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The Day So Far…

Not a great deal to speak of so far today as market participants await two key risk events that being the Bank of England interest rate announcement and the latest CPI reading from the US. Before we discuss these releases in more detail lets start from last night where US equities finished in minor positive territory with the surprisingly near-term timeline tabled for further details surrounding the Trump tax plan. Overnight the Asia-Pac session was a little more mixed with focus on the AUD which spiked higher upon release of the latest jobs data where employment rose by 54,200 from July, over and above the expectations of just a 20,000 gain. In fact, CBA pointed out overnight that in the last six months over a quarter million jobs have been created a performance that has not been matched since some 17-years ago. However, the move has since been partial retraced following the release of a suite of Chinese economic data where industrial production and retail sales fell short of street estimates.


Elsewhere, oil is in bullish mode with a technical break of yesterday’s high acting as a catalyst for a move toward $50. This comes after a positive session yesterday following the latest report from the IEA who noted global oil demand is outpacing expectations and excess crude inventories are falling. Taking a further step back, this week has also seen a persistent theme of verbal support for prices from influential members Saudi Arabia and Russia who continue to state their willingness to act beyond the current production agreement if required.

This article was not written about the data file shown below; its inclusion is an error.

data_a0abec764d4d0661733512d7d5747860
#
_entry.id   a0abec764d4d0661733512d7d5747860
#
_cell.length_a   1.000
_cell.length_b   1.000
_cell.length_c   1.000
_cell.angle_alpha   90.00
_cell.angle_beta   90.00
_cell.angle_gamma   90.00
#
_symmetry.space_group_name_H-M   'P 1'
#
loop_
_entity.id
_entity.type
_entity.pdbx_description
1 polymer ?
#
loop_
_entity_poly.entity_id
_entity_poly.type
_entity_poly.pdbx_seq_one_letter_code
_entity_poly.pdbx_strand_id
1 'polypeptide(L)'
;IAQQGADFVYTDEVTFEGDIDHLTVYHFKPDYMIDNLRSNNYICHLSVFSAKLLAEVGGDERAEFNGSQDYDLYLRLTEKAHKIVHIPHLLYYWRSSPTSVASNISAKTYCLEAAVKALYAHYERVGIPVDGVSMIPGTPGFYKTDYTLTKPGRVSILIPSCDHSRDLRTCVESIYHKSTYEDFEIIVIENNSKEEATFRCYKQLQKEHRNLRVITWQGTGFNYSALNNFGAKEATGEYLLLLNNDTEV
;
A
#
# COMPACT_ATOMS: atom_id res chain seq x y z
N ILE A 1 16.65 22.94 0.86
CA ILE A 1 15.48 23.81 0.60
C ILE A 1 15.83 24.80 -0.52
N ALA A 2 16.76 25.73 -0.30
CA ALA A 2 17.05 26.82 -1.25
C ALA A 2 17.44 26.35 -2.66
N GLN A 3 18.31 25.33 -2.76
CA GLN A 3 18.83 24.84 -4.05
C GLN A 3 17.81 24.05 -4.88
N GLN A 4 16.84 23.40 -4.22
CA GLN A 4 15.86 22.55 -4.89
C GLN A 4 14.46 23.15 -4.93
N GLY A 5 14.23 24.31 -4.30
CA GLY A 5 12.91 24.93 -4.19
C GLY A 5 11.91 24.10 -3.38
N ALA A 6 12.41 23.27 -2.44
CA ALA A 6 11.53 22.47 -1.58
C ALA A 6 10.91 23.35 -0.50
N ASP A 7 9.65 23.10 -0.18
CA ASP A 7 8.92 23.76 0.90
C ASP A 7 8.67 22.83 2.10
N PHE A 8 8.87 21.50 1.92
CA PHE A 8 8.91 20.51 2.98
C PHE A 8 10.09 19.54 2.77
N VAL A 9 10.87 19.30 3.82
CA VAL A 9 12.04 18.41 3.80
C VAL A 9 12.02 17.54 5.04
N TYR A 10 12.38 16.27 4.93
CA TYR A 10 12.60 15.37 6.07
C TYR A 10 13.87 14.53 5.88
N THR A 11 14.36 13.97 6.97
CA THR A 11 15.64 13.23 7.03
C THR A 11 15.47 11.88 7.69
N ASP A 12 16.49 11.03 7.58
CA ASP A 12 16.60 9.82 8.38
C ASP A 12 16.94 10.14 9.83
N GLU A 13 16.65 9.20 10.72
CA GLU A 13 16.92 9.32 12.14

The Day Ahead…

The Bank of England today has the possibility of being one of the more interesting meetings in recent months. Important to note that we are not expecting any change in interest rates today but given the move higher in core inflation this week (now highest since Dec 2011) there is likely to be a material change in the tone of the minutes which on balance may be perceived as being more hawkish. From a strategy point of view it would make sense that the Bank may attempt to remain credible that they can move on rates in the future if inflationary pressures were to persist. The other big factor to the short-term movement of GBP is the vote split where by there is a plausible chance chief economist Andy Haldane may have joined longstanding hawks Ian McCafferty and Michael Saunders. Today’s meeting also sees new member Sir David Ramsden cast his inaugural vote but expectations are that he will stick with the majority at least until he finds his feet. My thoughts here are that even in a 7-2 split the overall outcome could still be perceived to be hawkish once the language of the minutes is scrutinised, but overall this doesn’t change our longer-term view that interest rates in the UK are not going to rise anytime soon with evidence in yesterday’s wage data reflecting the ongoing squeeze that is being faced by the consumer under the cloud of political uncertainty in the year ahead.

Here’s a useful table from analysts at ING on today’s meeting:


In terms of US CPI the market will be digesting the data in direct context to its implication on Fed policy thinking and the fate of a December rate hike. DB noted this morning that we have had 5 consecutive downside misses on the core reading and even if the M/M figure comes inline with expectations it would result in the Y/Y rate slipping one tenth to 1.6%, the lowest since January 2014.


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